In a rebuke of President Joe Biden’s pledge to deliver booster shots for all Americans in the near future, a panel of expert advisers to the U.S. Food and Drug Administration unanimously voted for the authorization of COVID-19 booster shots for people aged 65 and older and for those who are at high risk of getting severe illness but voted against the use of the shots for all Americans.
The panel of experts voted 16-2 against the approval booster shots for 16 and older, the Hill reported.
Last month, Biden announced that he hopes for the program to begin on Sept. 20 but also mentioned that health authorities would need to approve the move. “The plan is for every adult to get a booster shot eight months after you got your second shot,” he had said.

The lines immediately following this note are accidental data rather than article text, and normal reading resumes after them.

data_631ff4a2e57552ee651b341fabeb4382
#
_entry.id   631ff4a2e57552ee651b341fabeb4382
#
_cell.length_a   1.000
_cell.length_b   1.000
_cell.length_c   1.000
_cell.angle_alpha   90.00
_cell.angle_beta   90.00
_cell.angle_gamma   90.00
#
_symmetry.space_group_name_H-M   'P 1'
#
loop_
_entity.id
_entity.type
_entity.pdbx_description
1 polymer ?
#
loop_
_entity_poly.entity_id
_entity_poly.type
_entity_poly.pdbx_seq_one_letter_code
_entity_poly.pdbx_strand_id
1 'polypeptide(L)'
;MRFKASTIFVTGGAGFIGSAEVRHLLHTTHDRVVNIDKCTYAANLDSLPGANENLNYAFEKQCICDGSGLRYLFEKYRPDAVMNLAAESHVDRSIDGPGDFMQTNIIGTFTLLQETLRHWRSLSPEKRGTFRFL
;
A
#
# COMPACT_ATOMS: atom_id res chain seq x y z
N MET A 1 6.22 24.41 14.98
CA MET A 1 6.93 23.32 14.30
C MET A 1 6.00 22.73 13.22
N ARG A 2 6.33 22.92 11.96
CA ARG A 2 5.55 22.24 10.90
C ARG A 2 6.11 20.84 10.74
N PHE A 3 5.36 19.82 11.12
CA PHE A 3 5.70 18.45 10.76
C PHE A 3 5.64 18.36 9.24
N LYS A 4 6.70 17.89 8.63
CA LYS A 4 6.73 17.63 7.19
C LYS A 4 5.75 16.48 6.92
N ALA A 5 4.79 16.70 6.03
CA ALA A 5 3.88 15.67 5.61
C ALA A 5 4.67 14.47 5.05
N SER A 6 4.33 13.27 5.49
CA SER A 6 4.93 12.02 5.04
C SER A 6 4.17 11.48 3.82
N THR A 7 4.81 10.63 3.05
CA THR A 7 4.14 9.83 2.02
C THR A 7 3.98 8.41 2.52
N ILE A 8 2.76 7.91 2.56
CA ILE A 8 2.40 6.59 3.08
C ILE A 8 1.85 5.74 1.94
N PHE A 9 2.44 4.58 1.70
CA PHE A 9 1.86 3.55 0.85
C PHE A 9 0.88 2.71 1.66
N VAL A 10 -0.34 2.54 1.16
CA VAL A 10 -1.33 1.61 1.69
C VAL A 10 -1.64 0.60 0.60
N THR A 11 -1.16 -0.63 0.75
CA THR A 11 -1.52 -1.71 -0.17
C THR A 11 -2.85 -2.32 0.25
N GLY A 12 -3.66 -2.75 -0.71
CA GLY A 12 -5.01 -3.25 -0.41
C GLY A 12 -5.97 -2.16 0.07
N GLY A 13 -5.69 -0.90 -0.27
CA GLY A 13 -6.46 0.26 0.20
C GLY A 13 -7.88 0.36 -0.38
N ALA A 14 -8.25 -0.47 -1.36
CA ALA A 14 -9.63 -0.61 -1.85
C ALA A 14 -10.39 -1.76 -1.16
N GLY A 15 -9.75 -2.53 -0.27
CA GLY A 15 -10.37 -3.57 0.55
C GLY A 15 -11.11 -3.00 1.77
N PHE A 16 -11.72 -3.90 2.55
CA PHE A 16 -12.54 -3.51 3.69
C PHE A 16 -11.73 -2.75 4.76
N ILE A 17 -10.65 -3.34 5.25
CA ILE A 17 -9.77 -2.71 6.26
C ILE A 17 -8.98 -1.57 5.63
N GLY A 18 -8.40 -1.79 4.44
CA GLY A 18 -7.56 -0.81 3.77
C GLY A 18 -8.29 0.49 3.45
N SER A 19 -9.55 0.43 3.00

Meanwhile, according to the panel, the Pfizer booster shots for the eligible group should be administered at least six months after the second dose.
The recommendation also includes those at high risk because of their jobs such as health workers and emergency responders. Officials added that teachers could also be considered part of the high-risk group.
By next week, a final decision regarding the booster shots is expected from the FDA. The Centers for Disease Control and Prevention also needs to assess the issue. The panel was not able to address if those people who received Moderna and Johnson & Johnson vaccines would be eligible to receive booster jabs.
Meanwhile, several experts believe that there is not enough data to make a strong recommendation regarding the benefits of booster shots.
Biden’s plan on administering booster shots universally has received heavy criticism by the world health organization calling out richer countries to stop giving third doses while most of the world cannot even provide first doses to a much riskier group.